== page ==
After five excellent investment years, the value of the Foundation’s assets no longer grew but retained their record high value of the previous year.
The fair value of the Finnish Cultural Foundation’s assets at the end of the year stood at the previous year’s level, EUR 1,618 million. The return on investments was 2.1 per cent during the period 1 October 2016 to 30 September 2017.
The surplus for the financial year was EUR 8.1 million. The capital gains from the sale of assets were EUR 20.7 million, of which EUR 3.6 million was used for supporting the Regional Funds. This included, the current returns and donations allocated to grant operations exceeded the expenditure on grants and other statutory operating expenses by EUR 0.3 million.
A total of EUR 13.5 million was received in bequests and donations. Of these, capital donations totalled EUR 13.2 million, and donations allocated to grant operations totalled EUR 0.3 million. A total of 18 new donor funds were established during the year: ten in the Central Fund and eight in the Regional Funds. One donor fund was dissolved. On 30 September 2017, the Foundation had a total of 843 funds.
The growth of the global economy has accelerated considerably during the year, and the strengthening has been widespread. Finland has also finally joined in the global growth. The recovery of both the euro zone and the emerging economies has been especially gratifying. For the first time in more than a decade, all OECD countries seem to show positive economic growth in 2017. Unemployment has declined, and exports have remained at a good level despite the strengthened euro. The increase in Russia’s economic growth also has a positive impact on Finland. In the United States, however, economic growth has been slower than projected. Although investments and industries have been in good shape, private consumption has lagged behind expectations.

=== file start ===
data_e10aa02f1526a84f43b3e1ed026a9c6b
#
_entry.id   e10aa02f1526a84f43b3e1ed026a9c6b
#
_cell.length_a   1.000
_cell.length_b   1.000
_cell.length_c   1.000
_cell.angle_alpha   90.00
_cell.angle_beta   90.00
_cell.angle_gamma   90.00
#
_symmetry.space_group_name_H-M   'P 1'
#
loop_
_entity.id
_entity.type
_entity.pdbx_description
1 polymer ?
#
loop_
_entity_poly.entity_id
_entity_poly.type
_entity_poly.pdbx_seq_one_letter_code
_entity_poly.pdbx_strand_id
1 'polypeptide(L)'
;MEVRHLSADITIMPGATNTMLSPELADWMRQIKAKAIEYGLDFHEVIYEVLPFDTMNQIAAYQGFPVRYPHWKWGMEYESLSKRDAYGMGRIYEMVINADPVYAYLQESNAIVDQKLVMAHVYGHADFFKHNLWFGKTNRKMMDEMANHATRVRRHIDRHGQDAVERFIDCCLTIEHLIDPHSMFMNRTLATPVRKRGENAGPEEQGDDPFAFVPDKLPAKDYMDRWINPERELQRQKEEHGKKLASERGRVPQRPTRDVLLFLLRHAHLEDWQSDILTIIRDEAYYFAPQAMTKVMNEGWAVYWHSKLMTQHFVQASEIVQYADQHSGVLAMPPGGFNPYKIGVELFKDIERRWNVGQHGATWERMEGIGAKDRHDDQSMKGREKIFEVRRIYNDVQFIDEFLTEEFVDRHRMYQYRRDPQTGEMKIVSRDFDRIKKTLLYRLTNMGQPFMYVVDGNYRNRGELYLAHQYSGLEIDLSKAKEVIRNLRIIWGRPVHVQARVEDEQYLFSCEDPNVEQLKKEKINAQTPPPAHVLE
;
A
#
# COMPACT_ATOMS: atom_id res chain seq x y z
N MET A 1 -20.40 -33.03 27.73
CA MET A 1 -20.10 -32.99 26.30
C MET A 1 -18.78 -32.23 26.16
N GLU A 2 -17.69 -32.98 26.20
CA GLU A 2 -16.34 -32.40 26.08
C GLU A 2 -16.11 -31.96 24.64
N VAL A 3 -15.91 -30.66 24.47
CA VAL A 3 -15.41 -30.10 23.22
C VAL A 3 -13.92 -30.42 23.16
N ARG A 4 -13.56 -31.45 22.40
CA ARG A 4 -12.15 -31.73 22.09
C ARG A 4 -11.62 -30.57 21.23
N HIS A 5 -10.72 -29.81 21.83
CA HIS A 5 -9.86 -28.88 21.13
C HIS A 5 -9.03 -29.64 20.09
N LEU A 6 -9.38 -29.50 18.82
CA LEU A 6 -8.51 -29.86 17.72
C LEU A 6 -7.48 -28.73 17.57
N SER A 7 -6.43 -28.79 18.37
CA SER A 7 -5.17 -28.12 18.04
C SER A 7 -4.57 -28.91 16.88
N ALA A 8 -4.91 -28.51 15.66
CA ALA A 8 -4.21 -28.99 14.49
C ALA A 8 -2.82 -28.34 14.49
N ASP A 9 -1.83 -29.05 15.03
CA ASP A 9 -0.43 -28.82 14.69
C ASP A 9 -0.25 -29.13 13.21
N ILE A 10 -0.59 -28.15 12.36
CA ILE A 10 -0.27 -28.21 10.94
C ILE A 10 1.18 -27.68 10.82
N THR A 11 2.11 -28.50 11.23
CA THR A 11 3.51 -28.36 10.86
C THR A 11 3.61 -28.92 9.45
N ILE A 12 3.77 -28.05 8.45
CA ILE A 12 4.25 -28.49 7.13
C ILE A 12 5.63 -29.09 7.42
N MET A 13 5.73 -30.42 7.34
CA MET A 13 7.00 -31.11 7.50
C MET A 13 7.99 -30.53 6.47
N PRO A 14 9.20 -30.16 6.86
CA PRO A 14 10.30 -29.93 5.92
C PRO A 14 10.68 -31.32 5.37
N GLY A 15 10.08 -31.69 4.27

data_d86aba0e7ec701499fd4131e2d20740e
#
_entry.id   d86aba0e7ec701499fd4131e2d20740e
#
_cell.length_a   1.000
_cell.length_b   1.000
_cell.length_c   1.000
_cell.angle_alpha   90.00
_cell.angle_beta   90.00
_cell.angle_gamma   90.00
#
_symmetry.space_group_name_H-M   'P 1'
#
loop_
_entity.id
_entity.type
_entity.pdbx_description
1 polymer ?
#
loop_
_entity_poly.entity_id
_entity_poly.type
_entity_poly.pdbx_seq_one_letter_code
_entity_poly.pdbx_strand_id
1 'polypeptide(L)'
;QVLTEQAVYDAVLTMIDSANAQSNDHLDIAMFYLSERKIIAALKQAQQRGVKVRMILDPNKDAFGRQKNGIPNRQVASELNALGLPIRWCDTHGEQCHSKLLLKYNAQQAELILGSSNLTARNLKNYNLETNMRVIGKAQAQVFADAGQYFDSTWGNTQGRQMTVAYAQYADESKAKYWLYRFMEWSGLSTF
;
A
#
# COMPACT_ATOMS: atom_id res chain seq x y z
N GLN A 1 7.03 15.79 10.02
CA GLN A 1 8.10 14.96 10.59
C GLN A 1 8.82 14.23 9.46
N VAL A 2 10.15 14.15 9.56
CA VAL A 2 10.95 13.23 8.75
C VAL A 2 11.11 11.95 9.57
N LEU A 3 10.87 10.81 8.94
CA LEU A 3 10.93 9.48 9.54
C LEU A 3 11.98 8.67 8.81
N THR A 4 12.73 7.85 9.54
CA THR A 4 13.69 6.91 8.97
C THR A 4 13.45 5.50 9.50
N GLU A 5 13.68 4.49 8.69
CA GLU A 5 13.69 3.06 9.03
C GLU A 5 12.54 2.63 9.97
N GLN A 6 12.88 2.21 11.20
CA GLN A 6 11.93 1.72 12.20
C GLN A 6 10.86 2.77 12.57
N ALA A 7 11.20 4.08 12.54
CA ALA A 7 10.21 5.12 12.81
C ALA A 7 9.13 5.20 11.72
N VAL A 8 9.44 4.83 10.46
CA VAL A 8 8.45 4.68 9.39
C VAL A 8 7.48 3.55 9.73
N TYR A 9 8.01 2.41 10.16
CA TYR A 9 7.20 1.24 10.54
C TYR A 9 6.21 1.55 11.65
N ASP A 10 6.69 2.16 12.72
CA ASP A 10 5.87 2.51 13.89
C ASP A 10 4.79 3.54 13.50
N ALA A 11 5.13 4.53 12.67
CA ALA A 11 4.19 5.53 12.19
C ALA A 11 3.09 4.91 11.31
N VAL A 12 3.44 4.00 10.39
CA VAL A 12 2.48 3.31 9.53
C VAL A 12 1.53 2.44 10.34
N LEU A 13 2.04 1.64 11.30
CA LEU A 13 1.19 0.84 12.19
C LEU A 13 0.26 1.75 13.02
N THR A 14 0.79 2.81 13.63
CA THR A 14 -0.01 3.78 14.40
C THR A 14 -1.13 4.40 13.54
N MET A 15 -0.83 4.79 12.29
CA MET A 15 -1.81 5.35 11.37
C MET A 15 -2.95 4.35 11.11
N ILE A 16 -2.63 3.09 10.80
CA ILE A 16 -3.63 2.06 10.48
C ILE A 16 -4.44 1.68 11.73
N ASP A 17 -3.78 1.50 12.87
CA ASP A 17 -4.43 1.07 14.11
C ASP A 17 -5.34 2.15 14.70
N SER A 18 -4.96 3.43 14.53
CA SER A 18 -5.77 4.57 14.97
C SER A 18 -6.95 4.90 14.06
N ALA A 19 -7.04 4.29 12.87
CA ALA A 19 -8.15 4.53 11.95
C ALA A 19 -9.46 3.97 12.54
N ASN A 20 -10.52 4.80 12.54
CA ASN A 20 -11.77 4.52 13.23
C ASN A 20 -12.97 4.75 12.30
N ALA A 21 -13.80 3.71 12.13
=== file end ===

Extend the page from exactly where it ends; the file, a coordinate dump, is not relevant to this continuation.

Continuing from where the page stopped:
The strong growth of the global economy pushed the global stock market to an upturn. At the end of the financial year, the MSCI World index had risen by 12.3 per cent. It is expected that the growth of the economy and earnings will continue to support the positive development of the stock market. Valuation levels, however, are high, and investors are quick to respond to disappointing results. During the spring and summer, the euro has strengthened against the US dollar, and for a euro investor, this has weakened the euro-denominated returns from the US and Japanese stock exchanges. In the fixed-income market, the interest rates have remained at a low level as a result of central bank activities. During the year under review, the credit risk margins for corporate bonds with credit risk have continued to decrease and have dropped to close to record low levels.
The return on the Finnish Cultural Foundation’s equity investments was modest at 0.4 per cent. The return on the portfolio’s benchmark index for the period was 15.8 per cent. A return lower than the index was due to the fact that the price of the Foundation’s largest holding, the Huhtamäki share, fell in the latter part of 2016, correcting the strong rise of the previous years. The return on the Foundation’s long-term fixed-income investments was 3.9 per cent, with the return of the benchmark index being 1.5 per cent. The return on the Foundation’s other investments, mainly private equity funds, stood at 9.9 per cent. The return on the real estate portfolio was 4.8 per cent.
In addition to the prevailing legislation, the Finnish Cultural Foundation complies with the principles of responsibility and sustainability in its investment activities. The Foundation uses an external expert to assess the responsibility of its domestic equity investments at regular intervals. In foreign fund investments, the Foundation only cooperates with asset managers who act in a responsible and transparent manner and have signed the UN Principles for Responsible Investment (PRI) or a comparable document.
As in previous years, the most significant uncertainties were related to the development of the global economy and capital markets. The low pricing of risk by the investment market may expose the market to rapid and steep corrections if a negative factor takes effect. Geopolitical risks have also risen as a result of the worsening of the already bad relations between the United States and North Korea. In the euro zone, concerns are caused by the situation in Catalonia in Spain and the stagnated Brexit negotiations.
The Foundation’s assets are distributed across various asset classes. It has a good risk-bearing capacity and crisis tolerance as a long-term investor,. The Foundation’s high level of cash reserves enables it to endure a decrease in share prices even for longer periods, if necessary.